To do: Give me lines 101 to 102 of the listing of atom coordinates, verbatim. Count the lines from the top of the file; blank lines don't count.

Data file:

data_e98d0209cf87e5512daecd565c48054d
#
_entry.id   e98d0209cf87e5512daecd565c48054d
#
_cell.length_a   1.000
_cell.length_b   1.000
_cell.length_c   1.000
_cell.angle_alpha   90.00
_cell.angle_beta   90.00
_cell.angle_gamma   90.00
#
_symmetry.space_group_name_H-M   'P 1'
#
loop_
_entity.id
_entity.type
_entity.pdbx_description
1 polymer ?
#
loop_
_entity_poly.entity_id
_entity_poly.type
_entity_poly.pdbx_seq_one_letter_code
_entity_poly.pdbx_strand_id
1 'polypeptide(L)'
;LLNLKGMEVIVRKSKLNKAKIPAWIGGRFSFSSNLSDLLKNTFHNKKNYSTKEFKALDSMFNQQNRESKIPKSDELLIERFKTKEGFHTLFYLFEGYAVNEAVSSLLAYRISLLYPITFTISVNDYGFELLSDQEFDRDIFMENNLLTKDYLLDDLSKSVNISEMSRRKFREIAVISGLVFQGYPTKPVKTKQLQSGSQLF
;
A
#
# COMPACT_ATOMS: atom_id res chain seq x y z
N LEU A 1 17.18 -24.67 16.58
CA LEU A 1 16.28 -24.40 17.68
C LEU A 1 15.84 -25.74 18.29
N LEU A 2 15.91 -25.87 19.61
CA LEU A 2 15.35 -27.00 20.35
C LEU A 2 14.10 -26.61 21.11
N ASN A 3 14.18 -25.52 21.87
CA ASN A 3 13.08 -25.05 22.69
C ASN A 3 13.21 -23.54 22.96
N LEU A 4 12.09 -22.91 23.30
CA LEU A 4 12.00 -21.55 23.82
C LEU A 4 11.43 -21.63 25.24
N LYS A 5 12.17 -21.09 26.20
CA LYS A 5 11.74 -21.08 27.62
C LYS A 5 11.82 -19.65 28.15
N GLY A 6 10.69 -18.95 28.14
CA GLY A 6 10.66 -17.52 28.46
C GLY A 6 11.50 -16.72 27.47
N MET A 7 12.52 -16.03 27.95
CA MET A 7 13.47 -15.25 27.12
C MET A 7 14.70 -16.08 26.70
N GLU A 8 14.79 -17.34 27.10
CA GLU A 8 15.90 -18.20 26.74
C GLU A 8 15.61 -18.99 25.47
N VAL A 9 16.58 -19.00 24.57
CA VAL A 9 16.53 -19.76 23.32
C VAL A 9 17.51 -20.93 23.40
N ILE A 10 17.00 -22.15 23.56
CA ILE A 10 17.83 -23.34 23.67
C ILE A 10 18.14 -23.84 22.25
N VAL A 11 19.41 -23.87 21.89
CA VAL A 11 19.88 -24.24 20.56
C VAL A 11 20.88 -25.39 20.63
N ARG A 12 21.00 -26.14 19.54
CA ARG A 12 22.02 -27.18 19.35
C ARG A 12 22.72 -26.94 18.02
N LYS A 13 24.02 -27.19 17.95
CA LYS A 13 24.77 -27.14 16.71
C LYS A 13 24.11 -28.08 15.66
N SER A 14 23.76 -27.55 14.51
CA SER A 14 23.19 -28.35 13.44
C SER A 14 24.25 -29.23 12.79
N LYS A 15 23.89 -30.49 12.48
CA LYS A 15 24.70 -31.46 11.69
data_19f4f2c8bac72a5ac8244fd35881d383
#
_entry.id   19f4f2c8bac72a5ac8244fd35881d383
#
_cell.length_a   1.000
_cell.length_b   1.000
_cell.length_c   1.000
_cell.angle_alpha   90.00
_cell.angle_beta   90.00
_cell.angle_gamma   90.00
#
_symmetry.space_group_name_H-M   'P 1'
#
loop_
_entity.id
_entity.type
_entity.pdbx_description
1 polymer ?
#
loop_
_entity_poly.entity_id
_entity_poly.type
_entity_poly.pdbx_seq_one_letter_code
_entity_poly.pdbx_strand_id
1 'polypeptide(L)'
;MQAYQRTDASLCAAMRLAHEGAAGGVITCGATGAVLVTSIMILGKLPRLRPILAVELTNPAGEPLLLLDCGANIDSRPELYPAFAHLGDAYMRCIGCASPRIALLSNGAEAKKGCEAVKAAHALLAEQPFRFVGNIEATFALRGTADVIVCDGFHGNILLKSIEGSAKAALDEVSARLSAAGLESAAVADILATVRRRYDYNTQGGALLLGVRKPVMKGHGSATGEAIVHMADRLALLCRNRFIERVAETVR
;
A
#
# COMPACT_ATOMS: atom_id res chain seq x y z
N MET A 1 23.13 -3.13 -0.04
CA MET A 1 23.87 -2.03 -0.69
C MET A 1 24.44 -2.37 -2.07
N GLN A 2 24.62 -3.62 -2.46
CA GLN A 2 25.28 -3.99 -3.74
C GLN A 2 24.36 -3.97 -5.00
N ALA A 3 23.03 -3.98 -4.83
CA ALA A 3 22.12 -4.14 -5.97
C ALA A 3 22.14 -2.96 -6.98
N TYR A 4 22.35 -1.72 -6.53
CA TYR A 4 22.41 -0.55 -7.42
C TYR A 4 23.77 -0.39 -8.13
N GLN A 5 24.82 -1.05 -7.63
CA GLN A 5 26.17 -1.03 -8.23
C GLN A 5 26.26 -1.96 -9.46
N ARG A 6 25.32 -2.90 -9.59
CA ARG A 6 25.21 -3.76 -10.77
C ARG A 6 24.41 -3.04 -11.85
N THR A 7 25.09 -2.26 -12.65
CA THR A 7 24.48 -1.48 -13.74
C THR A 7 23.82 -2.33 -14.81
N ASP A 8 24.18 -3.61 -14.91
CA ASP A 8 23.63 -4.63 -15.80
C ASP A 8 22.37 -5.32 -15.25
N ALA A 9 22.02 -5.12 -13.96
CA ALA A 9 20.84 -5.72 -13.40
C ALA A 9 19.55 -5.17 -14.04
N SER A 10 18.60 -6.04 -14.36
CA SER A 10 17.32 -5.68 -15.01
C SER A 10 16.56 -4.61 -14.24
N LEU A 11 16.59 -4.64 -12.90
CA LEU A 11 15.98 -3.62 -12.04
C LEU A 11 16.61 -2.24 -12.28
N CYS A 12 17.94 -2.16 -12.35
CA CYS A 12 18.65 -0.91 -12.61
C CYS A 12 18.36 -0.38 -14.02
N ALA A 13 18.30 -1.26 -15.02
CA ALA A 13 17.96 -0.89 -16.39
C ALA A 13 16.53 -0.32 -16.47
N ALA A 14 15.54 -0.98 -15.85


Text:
;
A